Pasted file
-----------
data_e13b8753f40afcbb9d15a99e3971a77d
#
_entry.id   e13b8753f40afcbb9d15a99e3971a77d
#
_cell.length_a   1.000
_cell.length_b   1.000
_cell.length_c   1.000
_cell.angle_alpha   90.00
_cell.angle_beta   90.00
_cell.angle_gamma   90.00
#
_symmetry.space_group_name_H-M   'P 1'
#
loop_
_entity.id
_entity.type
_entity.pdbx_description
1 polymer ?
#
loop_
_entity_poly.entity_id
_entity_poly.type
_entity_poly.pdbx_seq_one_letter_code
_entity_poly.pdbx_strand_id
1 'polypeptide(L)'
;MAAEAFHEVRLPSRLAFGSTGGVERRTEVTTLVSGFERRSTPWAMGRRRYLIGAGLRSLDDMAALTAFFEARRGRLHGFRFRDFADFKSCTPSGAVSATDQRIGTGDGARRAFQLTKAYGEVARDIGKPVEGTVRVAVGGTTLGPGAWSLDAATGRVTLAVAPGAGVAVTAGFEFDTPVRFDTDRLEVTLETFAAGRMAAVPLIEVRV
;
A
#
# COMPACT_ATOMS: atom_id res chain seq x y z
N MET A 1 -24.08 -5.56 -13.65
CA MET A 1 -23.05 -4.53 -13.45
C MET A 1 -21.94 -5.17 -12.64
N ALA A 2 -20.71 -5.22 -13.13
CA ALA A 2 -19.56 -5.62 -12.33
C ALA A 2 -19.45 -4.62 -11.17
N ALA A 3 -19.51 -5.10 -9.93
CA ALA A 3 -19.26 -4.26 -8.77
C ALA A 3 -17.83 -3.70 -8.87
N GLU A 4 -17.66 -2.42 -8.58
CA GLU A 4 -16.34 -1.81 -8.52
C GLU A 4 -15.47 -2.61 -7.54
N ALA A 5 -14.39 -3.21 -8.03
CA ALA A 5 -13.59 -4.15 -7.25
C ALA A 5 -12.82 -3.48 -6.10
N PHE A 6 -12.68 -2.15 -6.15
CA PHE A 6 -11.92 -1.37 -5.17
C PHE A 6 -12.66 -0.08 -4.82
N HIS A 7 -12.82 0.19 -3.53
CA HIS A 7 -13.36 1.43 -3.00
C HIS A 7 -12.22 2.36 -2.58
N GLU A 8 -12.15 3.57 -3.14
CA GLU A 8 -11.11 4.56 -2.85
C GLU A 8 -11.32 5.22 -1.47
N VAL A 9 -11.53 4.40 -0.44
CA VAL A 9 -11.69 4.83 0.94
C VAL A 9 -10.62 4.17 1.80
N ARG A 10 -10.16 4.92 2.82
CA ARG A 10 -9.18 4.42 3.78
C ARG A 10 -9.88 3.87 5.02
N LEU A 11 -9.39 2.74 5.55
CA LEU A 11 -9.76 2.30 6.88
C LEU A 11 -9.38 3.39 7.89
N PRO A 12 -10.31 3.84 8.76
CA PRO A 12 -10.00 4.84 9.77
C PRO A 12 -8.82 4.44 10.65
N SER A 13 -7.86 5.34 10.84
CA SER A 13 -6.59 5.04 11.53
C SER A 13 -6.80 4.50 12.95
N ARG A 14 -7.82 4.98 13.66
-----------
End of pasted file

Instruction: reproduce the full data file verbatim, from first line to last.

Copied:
data_e13b8753f40afcbb9d15a99e3971a77d
#
_entry.id   e13b8753f40afcbb9d15a99e3971a77d
#
_cell.length_a   1.000
_cell.length_b   1.000
_cell.length_c   1.000
_cell.angle_alpha   90.00
_cell.angle_beta   90.00
_cell.angle_gamma   90.00
#
_symmetry.space_group_name_H-M   'P 1'
#
loop_
_entity.id
_entity.type
_entity.pdbx_description
1 polymer ?
#
loop_
_entity_poly.entity_id
_entity_poly.type
_entity_poly.pdbx_seq_one_letter_code
_entity_poly.pdbx_strand_id
1 'polypeptide(L)'
;MAAEAFHEVRLPSRLAFGSTGGVERRTEVTTLVSGFERRSTPWAMGRRRYLIGAGLRSLDDMAALTAFFEARRGRLHGFRFRDFADFKSCTPSGAVSATDQRIGTGDGARRAFQLTKAYGEVARDIGKPVEGTVRVAVGGTTLGPGAWSLDAATGRVTLAVAPGAGVAVTAGFEFDTPVRFDTDRLEVTLETFAAGRMAAVPLIEVRV
;
A
#
# COMPACT_ATOMS: atom_id res chain seq x y z
N MET A 1 -24.08 -5.56 -13.65
CA MET A 1 -23.05 -4.53 -13.45
C MET A 1 -21.94 -5.17 -12.64
N ALA A 2 -20.71 -5.22 -13.13
CA ALA A 2 -19.56 -5.62 -12.33
C ALA A 2 -19.45 -4.62 -11.17
N ALA A 3 -19.51 -5.10 -9.93
CA ALA A 3 -19.26 -4.26 -8.77
C ALA A 3 -17.83 -3.70 -8.87
N GLU A 4 -17.66 -2.42 -8.58
CA GLU A 4 -16.34 -1.81 -8.52
C GLU A 4 -15.47 -2.61 -7.54
N ALA A 5 -14.39 -3.21 -8.03
CA ALA A 5 -13.59 -4.15 -7.25
C ALA A 5 -12.82 -3.48 -6.10
N PHE A 6 -12.68 -2.15 -6.15
CA PHE A 6 -11.92 -1.37 -5.17
C PHE A 6 -12.66 -0.08 -4.82
N HIS A 7 -12.82 0.19 -3.53
CA HIS A 7 -13.36 1.43 -3.00
C HIS A 7 -12.22 2.36 -2.58
N GLU A 8 -12.15 3.57 -3.14
CA GLU A 8 -11.11 4.56 -2.85
C GLU A 8 -11.32 5.22 -1.47
N VAL A 9 -11.53 4.40 -0.44
CA VAL A 9 -11.69 4.83 0.94
C VAL A 9 -10.62 4.17 1.80
N ARG A 10 -10.16 4.92 2.82
CA ARG A 10 -9.18 4.42 3.78
C ARG A 10 -9.88 3.87 5.02
N LEU A 11 -9.39 2.74 5.55
CA LEU A 11 -9.76 2.30 6.88
C LEU A 11 -9.38 3.39 7.89
N PRO A 12 -10.31 3.84 8.76
CA PRO A 12 -10.00 4.84 9.77
C PRO A 12 -8.82 4.44 10.65
N SER A 13 -7.86 5.34 10.84
CA SER A 13 -6.59 5.04 11.53
C SER A 13 -6.80 4.50 12.95
N ARG A 14 -7.82 4.98 13.66